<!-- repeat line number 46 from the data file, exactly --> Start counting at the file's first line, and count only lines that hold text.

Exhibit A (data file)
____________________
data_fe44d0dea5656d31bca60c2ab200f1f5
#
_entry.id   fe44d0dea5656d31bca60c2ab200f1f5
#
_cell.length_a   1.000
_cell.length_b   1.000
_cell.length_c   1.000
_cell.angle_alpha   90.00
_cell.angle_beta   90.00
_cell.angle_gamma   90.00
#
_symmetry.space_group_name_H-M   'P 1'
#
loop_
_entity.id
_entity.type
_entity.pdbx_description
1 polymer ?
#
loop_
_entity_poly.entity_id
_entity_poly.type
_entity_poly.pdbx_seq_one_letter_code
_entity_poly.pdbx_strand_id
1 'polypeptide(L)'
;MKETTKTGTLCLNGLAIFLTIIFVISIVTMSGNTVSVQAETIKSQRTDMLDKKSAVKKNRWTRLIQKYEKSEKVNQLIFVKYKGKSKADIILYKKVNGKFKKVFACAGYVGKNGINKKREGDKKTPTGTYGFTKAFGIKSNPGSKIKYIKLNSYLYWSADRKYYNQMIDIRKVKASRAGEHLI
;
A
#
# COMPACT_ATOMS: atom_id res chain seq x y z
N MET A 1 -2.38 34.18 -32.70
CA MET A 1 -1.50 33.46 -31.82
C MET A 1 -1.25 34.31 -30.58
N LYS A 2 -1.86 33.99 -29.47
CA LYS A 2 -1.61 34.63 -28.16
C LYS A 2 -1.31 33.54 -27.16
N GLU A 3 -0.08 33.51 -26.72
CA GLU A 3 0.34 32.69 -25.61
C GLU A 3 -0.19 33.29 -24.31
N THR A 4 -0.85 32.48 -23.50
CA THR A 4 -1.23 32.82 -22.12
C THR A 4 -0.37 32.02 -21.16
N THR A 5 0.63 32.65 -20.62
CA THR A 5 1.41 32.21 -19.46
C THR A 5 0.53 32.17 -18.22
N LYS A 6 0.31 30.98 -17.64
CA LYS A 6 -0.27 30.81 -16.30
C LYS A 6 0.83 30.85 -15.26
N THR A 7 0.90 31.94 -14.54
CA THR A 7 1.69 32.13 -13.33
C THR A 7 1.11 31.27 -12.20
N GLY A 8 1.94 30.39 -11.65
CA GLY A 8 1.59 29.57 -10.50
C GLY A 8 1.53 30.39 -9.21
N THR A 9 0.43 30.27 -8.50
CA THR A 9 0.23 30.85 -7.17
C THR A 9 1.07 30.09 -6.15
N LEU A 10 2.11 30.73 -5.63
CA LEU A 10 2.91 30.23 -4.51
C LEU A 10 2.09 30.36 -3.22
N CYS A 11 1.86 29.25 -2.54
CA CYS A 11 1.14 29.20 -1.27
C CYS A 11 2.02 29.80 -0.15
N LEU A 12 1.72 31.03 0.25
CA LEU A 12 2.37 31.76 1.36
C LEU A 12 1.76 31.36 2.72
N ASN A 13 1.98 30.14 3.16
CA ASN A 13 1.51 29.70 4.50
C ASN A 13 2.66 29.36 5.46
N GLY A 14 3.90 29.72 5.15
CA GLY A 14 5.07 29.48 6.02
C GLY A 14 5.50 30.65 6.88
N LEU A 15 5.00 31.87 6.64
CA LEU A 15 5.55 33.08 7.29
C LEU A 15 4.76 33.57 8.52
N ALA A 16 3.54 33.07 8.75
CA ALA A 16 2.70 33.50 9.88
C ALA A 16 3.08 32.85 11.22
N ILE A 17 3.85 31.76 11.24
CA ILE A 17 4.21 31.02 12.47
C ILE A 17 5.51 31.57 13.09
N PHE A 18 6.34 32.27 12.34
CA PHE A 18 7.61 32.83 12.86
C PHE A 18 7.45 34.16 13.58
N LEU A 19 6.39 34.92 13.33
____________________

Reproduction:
N LYS A 6 0.31 30.98 -17.64